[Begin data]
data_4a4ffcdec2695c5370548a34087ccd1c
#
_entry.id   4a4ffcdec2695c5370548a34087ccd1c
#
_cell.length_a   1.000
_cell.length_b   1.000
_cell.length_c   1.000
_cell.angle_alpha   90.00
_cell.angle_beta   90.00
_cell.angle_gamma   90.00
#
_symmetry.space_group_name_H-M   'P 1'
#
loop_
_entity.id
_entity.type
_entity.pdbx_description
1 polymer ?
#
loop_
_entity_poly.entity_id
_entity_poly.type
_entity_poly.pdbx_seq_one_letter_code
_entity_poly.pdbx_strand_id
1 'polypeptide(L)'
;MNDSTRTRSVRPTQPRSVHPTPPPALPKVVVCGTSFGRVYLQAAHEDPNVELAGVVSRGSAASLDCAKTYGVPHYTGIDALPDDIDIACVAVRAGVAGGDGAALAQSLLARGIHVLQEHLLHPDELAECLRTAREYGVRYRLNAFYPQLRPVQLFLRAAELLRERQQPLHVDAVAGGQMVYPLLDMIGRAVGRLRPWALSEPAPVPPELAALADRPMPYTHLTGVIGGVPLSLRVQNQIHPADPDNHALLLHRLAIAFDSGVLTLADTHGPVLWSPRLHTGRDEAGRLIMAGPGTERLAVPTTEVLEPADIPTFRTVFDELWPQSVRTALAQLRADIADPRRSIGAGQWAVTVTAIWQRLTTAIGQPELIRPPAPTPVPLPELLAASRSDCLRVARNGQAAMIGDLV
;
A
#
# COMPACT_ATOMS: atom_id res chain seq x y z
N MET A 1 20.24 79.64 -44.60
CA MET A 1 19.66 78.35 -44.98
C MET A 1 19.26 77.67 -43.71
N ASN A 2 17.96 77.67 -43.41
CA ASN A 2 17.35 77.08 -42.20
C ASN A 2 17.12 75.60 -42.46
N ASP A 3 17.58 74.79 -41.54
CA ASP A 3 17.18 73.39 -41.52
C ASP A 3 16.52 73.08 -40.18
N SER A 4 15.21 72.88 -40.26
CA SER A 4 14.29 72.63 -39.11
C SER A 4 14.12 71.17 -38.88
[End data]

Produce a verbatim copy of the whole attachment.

data_4a4ffcdec2695c5370548a34087ccd1c
#
_entry.id   4a4ffcdec2695c5370548a34087ccd1c
#
_cell.length_a   1.000
_cell.length_b   1.000
_cell.length_c   1.000
_cell.angle_alpha   90.00
_cell.angle_beta   90.00
_cell.angle_gamma   90.00
#
_symmetry.space_group_name_H-M   'P 1'
#
loop_
_entity.id
_entity.type
_entity.pdbx_description
1 polymer ?
#
loop_
_entity_poly.entity_id
_entity_poly.type
_entity_poly.pdbx_seq_one_letter_code
_entity_poly.pdbx_strand_id
1 'polypeptide(L)'
;MNDSTRTRSVRPTQPRSVHPTPPPALPKVVVCGTSFGRVYLQAAHEDPNVELAGVVSRGSAASLDCAKTYGVPHYTGIDALPDDIDIACVAVRAGVAGGDGAALAQSLLARGIHVLQEHLLHPDELAECLRTAREYGVRYRLNAFYPQLRPVQLFLRAAELLRERQQPLHVDAVAGGQMVYPLLDMIGRAVGRLRPWALSEPAPVPPELAALADRPMPYTHLTGVIGGVPLSLRVQNQIHPADPDNHALLLHRLAIAFDSGVLTLADTHGPVLWSPRLHTGRDEAGRLIMAGPGTERLAVPTTEVLEPADIPTFRTVFDELWPQSVRTALAQLRADIADPRRSIGAGQWAVTVTAIWQRLTTAIGQPELIRPPAPTPVPLPELLAASRSDCLRVARNGQAAMIGDLV
;
A
#
# COMPACT_ATOMS: atom_id res chain seq x y z
N MET A 1 20.24 79.64 -44.60
CA MET A 1 19.66 78.35 -44.98
C MET A 1 19.26 77.67 -43.71
N ASN A 2 17.96 77.67 -43.41
CA ASN A 2 17.35 77.08 -42.20
C ASN A 2 17.12 75.60 -42.46
N ASP A 3 17.58 74.79 -41.54
CA ASP A 3 17.18 73.39 -41.52
C ASP A 3 16.52 73.08 -40.18
N SER A 4 15.21 72.88 -40.26
CA SER A 4 14.29 72.63 -39.11
C SER A 4 14.12 71.17 -38.88